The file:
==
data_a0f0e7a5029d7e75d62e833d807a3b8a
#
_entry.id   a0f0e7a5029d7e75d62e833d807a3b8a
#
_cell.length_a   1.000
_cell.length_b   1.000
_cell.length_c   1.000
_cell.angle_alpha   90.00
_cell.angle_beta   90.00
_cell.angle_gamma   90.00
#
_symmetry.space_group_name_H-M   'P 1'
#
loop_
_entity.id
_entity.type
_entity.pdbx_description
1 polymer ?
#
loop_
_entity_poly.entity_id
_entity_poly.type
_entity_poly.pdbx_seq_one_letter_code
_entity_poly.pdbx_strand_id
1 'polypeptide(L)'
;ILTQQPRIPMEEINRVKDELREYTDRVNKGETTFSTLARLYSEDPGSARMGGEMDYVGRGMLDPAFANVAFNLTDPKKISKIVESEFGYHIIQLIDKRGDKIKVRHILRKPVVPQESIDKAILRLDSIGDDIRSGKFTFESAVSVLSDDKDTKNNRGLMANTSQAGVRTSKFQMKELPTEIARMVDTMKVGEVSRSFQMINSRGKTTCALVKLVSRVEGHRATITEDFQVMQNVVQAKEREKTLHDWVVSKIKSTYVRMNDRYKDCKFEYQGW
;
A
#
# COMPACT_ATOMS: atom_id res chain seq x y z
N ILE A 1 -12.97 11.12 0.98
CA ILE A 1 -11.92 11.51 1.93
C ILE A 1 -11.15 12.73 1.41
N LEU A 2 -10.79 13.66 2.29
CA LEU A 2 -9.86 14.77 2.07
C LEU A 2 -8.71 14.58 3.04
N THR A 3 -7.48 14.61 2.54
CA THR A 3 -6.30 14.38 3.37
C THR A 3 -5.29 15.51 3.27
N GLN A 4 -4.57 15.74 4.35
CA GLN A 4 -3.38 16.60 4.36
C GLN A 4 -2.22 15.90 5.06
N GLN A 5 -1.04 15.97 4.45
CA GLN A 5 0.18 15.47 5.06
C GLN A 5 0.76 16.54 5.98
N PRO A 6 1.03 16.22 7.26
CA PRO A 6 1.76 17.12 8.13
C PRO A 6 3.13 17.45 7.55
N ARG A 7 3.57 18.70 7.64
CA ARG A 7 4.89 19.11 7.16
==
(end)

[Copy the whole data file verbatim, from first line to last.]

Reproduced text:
data_a0f0e7a5029d7e75d62e833d807a3b8a
#
_entry.id   a0f0e7a5029d7e75d62e833d807a3b8a
#
_cell.length_a   1.000
_cell.length_b   1.000
_cell.length_c   1.000
_cell.angle_alpha   90.00
_cell.angle_beta   90.00
_cell.angle_gamma   90.00
#
_symmetry.space_group_name_H-M   'P 1'
#
loop_
_entity.id
_entity.type
_entity.pdbx_description
1 polymer ?
#
loop_
_entity_poly.entity_id
_entity_poly.type
_entity_poly.pdbx_seq_one_letter_code
_entity_poly.pdbx_strand_id
1 'polypeptide(L)'
;ILTQQPRIPMEEINRVKDELREYTDRVNKGETTFSTLARLYSEDPGSARMGGEMDYVGRGMLDPAFANVAFNLTDPKKISKIVESEFGYHIIQLIDKRGDKIKVRHILRKPVVPQESIDKAILRLDSIGDDIRSGKFTFESAVSVLSDDKDTKNNRGLMANTSQAGVRTSKFQMKELPTEIARMVDTMKVGEVSRSFQMINSRGKTTCALVKLVSRVEGHRATITEDFQVMQNVVQAKEREKTLHDWVVSKIKSTYVRMNDRYKDCKFEYQGW
;
A
#
# COMPACT_ATOMS: atom_id res chain seq x y z
N ILE A 1 -12.97 11.12 0.98
CA ILE A 1 -11.92 11.51 1.93
C ILE A 1 -11.15 12.73 1.41
N LEU A 2 -10.79 13.66 2.29
CA LEU A 2 -9.86 14.77 2.07
C LEU A 2 -8.71 14.58 3.04
N THR A 3 -7.48 14.61 2.54
CA THR A 3 -6.30 14.38 3.37
C THR A 3 -5.29 15.51 3.27
N GLN A 4 -4.57 15.74 4.35
CA GLN A 4 -3.38 16.60 4.36
C GLN A 4 -2.22 15.90 5.06
N GLN A 5 -1.04 15.97 4.45
CA GLN A 5 0.18 15.47 5.06
C GLN A 5 0.76 16.54 5.98
N PRO A 6 1.03 16.22 7.26
CA PRO A 6 1.76 17.12 8.13
C PRO A 6 3.13 17.45 7.55
N ARG A 7 3.57 18.70 7.64
CA ARG A 7 4.89 19.11 7.16